We just wrapped up a great hackathon at University of Washington! Thank you to the amazing DubHacks organizers for putting on a truly memorable event. Our founders, Iddo and Mickey, definitely enjoyed themselves 😝
Overall, we were blown away by some of the projects we saw built in just 24 hours. The theme of the event was “accessibility.” Here’s how some teams brought that mission to life with the power of APIs.
The Mission: The cmpr team set out to build a project that helps those with visual impairments access the internet more easily.
The Method: The app used open source machine learning APIs to enrich existing web pages. cmpr added image descriptions and highlighted key words. Those descriptions could then be read back to the end user with an audio plugin.
See below for the words and phrases that Cmpr recognized from Wikipedia.
We were so impressed with this team that we awarded them with our grand prize, a drone! Congrats to Shikib Mehr, Kevin Zhang and the rest of the cmpr team.
Stop the Bleed
The Mission: Empower bystanders to intervene in emergencies by alerting authorities and giving basic medical instructions..
The Method: Voice commands were a key component of The Stop the Bleed app, as many victims may be too shocked in the moment to think what to do. The team used the Amazon Alexa Voice Service API to build a decision tree that could alert the authorities, survey the situation and give relevant instructions. The team also included a messaging component with theTwilio API.
Congrats to the Stop the Bleed team on making the finals! Watch the team explain their app and demo it below.
The Mission: Let people with visual impairments use Alexa to better “see” the world around them.
The Method: A user would tell Alexa to take a picture of an object that they’re having a difficult time recognizing. Lightbringer would then allow the user to take a picture with their phone. The app the uses image recognition technology to identify objects in the picture and return a voice response of identifying the object from the picture.
Great job, Lightbringer team!
The Mission: An app that cheer users up when they are feeling sad using their Facebook pictures.
The Method: Moody Up’s app first pulls images from a user’s Facebook profile. Next, it used the Microsoft’s Emotion API and Clarifai’s Image and Video Recognition API. to classify the sentiment behind the image. On the user’s side, the app would ask how the user is feeling, and return an image to either match that feeling or feel more positive.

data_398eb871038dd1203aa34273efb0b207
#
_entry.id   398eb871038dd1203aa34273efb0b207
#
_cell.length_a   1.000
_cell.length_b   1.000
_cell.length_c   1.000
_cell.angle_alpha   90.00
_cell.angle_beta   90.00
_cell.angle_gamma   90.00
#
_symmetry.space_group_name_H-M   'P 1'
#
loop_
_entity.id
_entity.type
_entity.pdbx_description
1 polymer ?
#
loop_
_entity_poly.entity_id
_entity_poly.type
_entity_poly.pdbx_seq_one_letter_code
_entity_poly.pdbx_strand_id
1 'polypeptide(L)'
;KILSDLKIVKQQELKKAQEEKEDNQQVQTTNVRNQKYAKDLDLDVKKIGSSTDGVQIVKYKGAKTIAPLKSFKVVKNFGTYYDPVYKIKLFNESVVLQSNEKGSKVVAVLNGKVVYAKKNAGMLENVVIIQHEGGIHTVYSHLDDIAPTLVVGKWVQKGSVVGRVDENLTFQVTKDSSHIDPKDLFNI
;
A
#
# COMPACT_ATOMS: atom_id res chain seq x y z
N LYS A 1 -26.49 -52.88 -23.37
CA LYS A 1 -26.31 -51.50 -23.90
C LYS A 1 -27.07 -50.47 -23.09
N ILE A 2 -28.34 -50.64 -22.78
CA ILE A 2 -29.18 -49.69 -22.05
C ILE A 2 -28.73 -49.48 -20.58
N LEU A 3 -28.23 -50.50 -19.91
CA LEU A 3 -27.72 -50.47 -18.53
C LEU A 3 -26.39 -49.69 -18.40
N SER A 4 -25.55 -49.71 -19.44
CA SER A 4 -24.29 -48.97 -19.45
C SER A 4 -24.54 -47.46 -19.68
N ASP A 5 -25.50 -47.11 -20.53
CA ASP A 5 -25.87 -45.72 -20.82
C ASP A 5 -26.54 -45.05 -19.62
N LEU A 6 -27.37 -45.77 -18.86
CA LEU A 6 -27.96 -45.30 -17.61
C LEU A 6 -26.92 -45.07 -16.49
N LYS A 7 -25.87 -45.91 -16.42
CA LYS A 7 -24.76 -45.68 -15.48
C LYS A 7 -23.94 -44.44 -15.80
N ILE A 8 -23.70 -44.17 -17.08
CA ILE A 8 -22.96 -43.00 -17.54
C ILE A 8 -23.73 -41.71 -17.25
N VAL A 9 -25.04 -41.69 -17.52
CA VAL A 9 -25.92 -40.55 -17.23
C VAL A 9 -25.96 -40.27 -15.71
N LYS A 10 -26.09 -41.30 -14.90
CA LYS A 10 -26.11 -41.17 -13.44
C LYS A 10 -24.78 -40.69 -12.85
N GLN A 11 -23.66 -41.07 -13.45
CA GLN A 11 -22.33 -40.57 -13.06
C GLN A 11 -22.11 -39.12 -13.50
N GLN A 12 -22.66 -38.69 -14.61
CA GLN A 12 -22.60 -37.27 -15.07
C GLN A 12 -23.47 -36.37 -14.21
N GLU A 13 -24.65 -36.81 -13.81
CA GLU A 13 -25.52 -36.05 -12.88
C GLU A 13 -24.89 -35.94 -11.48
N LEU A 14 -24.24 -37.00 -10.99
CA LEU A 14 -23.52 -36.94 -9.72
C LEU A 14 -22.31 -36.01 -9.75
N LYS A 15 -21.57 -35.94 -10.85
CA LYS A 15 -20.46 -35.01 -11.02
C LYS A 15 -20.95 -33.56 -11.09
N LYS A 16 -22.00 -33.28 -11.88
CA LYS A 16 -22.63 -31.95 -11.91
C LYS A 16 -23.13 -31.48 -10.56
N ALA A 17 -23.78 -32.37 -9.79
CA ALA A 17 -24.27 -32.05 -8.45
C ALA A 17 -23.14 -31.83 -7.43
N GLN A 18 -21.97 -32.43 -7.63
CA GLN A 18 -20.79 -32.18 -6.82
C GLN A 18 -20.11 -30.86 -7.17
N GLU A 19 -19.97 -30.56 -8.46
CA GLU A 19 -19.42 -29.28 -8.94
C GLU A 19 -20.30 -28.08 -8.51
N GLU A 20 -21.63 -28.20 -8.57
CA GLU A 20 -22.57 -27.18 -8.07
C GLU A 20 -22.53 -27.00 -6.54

The Mission: Find old and embarrassing pics on Facebook you may want to forget.
The Method: Notifai first pulls a user’s Facebook pictures with the Facebook Graph API. Next, the app uses Clarifai’s Image and Video Recognition API‘s NSFW filter to identify any images that a user might not want to display on Facebook 😳.
The Mission: Watch a video together even when you’re not in the same room.
The Method: beatbud combined video synching technology from YouTube’s Data API with a chat interface into one app. As a team with members in the US, Ukraine and Israel, we thought the use cases here (watching a tv show with a friend across the globe) were particularly compelling.
APIs Used: YouTube’s Data API (through RapidAPI)
The Mission: Help developers navigate and contribute to the countless open source projects out there.
The Method: The OpenAid team built a matching platform website where a developer can sign up to be matched. The platform scans GitHub for projects and adds all tags directly to the GitHub repository.
APIs Used: GitHub API (through RapidAPI)
The Mission: Connect farmers to people with organic waste to reduce waste and save money.
The Method: The Kudoti team built a matching platform where both organic food consumers and farmers can connect. Using Google’s Geocode API, Kudoti allows both parties can find a way to meet and exchange the goods.
APIs Used: Google Geocode API (with RapidAPI)